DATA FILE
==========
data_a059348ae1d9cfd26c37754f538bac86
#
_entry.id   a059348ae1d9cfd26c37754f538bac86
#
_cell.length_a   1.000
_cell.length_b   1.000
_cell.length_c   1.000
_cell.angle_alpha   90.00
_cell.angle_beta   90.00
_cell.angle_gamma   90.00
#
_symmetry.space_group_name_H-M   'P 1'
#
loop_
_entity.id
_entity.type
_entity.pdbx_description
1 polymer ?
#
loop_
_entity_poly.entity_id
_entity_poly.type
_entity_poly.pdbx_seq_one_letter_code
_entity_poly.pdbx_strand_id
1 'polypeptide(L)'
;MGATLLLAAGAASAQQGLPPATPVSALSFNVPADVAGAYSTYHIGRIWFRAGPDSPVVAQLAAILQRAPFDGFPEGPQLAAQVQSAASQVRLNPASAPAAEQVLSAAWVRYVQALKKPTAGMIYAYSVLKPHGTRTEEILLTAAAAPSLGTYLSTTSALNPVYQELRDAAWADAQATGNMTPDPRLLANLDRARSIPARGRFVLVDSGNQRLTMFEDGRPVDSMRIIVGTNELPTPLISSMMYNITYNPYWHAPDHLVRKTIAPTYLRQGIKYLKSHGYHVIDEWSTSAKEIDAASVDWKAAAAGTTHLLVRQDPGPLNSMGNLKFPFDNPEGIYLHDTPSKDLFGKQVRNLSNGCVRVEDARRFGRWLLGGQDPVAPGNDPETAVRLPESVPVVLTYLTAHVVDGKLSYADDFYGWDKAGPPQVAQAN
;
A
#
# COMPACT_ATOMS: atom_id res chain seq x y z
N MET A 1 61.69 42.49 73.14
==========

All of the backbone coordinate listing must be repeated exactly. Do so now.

data_a059348ae1d9cfd26c37754f538bac86
#
_entry.id   a059348ae1d9cfd26c37754f538bac86
#
_cell.length_a   1.000
_cell.length_b   1.000
_cell.length_c   1.000
_cell.angle_alpha   90.00
_cell.angle_beta   90.00
_cell.angle_gamma   90.00
#
_symmetry.space_group_name_H-M   'P 1'
#
loop_
_entity.id
_entity.type
_entity.pdbx_description
1 polymer ?
#
loop_
_entity_poly.entity_id
_entity_poly.type
_entity_poly.pdbx_seq_one_letter_code
_entity_poly.pdbx_strand_id
1 'polypeptide(L)'
;MGATLLLAAGAASAQQGLPPATPVSALSFNVPADVAGAYSTYHIGRIWFRAGPDSPVVAQLAAILQRAPFDGFPEGPQLAAQVQSAASQVRLNPASAPAAEQVLSAAWVRYVQALKKPTAGMIYAYSVLKPHGTRTEEILLTAAAAPSLGTYLSTTSALNPVYQELRDAAWADAQATGNMTPDPRLLANLDRARSIPARGRFVLVDSGNQRLTMFEDGRPVDSMRIIVGTNELPTPLISSMMYNITYNPYWHAPDHLVRKTIAPTYLRQGIKYLKSHGYHVIDEWSTSAKEIDAASVDWKAAAAGTTHLLVRQDPGPLNSMGNLKFPFDNPEGIYLHDTPSKDLFGKQVRNLSNGCVRVEDARRFGRWLLGGQDPVAPGNDPETAVRLPESVPVVLTYLTAHVVDGKLSYADDFYGWDKAGPPQVAQAN
;
A
#
# COMPACT_ATOMS: atom_id res chain seq x y z
N MET A 1 61.69 42.49 73.14